Identification, Images, & Information
For Insects, Spiders & Their Kin
For the United States & Canada
Clickable Guide
Moths Butterflies Flies Caterpillars Flies Dragonflies Flies Mantids Cockroaches Bees and Wasps Walkingsticks Earwigs Ants Termites Hoppers and Kin Hoppers and Kin Beetles True Bugs Fleas Grasshoppers and Kin Ticks Spiders Scorpions Centipedes Millipedes

Fall Fund Drive

National review of state wildlife action plans for Odonata species of greatest conservation need.
By Bried, J.T. and C.A. Mazzacano.
Insect Conservation and Diversity 3(2): 61–71., 2010
Cite: 1207927
Bried, J.T. and C.A. Mazzacano. (2010). National review of state wildlife action plans for Odonata species of greatest conservation need. Insect Conservation and Diversity 3(2): 61–71.

Keywords: Conservation; damselflies; dragonflies; rare species

1. The overarching goal of United States wildlife action plans is to prevent wildlife from becoming endangered or declining to levels where recovery becomes unlikely. Effective plan implementation depends on establishing Species of Greatest Conservation Need (SGCN), defined as wildlife species with small or declining populations or other characteristics that make them vulnerable.

2. Although nearly two-thirds of distinct Odonata species known from the U.S. (441 species as of 2005) were appointed as SGCN, over half the states neglected to assign dragonfly SGCN, damselfly SGCN, or both. Western and southern states listed proportionately fewer odonate SGCN than states of the Great Lakes, Mid-Atlantic, and New England regions, apparently reflecting geographic patterns of legal authority, available information, and involvement by Odonata specialists.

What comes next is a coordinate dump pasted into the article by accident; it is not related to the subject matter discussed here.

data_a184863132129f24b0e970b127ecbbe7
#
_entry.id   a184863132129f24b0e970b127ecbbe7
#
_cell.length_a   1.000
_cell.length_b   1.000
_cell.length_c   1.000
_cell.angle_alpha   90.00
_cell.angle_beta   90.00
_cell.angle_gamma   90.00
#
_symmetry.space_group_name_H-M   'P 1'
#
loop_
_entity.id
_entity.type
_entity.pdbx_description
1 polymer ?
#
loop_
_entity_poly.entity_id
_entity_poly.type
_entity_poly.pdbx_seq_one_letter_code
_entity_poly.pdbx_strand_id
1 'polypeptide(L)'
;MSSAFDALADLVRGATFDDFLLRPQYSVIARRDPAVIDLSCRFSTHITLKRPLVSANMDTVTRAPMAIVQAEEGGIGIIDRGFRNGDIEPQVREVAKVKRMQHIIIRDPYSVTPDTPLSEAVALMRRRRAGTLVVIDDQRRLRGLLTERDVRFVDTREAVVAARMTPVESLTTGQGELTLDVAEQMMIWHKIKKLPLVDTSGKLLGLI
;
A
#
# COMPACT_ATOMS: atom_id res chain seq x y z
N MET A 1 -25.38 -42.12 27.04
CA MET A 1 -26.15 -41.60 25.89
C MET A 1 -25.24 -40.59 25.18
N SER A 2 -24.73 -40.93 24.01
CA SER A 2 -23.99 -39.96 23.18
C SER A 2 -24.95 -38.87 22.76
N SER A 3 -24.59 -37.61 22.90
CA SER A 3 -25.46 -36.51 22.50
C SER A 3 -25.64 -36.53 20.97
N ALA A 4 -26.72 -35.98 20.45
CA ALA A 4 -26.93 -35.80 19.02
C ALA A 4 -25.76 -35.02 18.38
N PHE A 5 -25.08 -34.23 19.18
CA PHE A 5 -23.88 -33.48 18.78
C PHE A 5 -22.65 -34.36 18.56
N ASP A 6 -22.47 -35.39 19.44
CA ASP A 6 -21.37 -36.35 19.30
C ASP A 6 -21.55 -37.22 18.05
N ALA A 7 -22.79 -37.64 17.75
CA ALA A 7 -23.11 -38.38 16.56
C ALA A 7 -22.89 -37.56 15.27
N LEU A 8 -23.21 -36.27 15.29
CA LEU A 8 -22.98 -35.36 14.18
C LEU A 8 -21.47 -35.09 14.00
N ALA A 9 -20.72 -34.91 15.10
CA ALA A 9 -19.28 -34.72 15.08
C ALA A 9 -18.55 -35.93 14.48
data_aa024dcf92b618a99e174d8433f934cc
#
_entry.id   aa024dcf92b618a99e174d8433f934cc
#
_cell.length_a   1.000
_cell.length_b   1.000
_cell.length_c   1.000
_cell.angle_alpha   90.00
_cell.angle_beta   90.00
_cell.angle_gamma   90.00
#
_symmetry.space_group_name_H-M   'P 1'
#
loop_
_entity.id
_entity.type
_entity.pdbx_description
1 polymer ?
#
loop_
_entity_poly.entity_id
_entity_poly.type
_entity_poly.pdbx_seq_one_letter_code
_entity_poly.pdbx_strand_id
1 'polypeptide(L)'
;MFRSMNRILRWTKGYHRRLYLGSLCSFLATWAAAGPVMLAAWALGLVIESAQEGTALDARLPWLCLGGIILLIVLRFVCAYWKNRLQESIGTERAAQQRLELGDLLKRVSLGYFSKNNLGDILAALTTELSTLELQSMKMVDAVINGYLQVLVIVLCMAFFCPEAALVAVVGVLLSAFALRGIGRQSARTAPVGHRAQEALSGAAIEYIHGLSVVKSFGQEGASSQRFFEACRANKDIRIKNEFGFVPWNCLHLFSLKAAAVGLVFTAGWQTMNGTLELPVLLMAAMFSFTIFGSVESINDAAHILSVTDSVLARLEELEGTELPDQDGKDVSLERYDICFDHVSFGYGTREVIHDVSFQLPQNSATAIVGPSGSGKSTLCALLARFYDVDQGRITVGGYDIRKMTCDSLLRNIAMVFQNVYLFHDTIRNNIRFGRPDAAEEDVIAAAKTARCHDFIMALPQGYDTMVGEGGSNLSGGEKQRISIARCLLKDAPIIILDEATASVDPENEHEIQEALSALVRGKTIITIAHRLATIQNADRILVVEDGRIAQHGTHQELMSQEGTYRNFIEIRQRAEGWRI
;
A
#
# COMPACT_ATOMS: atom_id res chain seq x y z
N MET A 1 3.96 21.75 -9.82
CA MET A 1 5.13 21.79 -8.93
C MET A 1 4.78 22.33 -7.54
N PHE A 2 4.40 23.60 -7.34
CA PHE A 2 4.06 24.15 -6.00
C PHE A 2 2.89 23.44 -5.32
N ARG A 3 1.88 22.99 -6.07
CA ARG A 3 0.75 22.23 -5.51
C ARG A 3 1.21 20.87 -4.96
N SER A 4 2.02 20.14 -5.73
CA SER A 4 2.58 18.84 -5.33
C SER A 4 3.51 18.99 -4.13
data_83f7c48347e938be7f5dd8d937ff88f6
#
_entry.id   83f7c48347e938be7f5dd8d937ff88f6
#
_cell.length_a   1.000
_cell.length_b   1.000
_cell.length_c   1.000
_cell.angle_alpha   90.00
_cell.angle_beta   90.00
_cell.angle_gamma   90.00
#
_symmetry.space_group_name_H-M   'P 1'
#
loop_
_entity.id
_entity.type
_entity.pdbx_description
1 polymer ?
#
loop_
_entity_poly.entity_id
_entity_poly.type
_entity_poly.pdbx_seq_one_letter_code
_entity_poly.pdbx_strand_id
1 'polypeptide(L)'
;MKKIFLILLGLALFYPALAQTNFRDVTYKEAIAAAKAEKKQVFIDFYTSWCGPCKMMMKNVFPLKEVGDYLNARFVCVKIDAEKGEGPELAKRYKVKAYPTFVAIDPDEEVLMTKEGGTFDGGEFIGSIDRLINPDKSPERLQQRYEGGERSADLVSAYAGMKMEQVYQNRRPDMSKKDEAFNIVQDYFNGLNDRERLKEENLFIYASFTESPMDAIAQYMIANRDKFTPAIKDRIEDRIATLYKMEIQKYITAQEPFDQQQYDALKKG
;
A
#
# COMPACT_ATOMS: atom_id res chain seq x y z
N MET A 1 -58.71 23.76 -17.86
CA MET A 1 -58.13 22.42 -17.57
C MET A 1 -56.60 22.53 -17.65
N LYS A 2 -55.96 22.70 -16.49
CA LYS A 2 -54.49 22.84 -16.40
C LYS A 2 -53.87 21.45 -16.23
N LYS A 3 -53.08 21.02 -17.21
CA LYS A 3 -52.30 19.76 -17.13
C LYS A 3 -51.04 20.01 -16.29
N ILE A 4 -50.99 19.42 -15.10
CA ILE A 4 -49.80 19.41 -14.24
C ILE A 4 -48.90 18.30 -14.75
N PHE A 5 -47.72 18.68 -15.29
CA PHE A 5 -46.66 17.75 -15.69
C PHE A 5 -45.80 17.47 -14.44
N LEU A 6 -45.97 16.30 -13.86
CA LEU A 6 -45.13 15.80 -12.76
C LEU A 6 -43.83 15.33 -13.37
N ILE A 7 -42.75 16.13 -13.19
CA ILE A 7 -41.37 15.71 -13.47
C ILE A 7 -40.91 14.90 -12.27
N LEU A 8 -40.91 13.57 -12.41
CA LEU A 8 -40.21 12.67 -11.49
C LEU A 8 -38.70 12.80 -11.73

3. Greater consultation of Odonata specialists is encouraged in any revision of state wildlife action plans, along with increased: (i) use of existing conservation lists, (ii) inferences from field guides and major faunal synopses, (iii) recognition of patterns of endemism, and (iv) application of empirical species distribution modelling.

4. Legal and management restrictions aside, insects and other invertebrates are often neglected in mainstream conservation efforts because they are perceived as understudied. It is erroneous to assume ‘not enough information’ exists for well-studied microfauna such as Odonata and doing so further undermines the conservation of less conspicuous and charismatic taxa.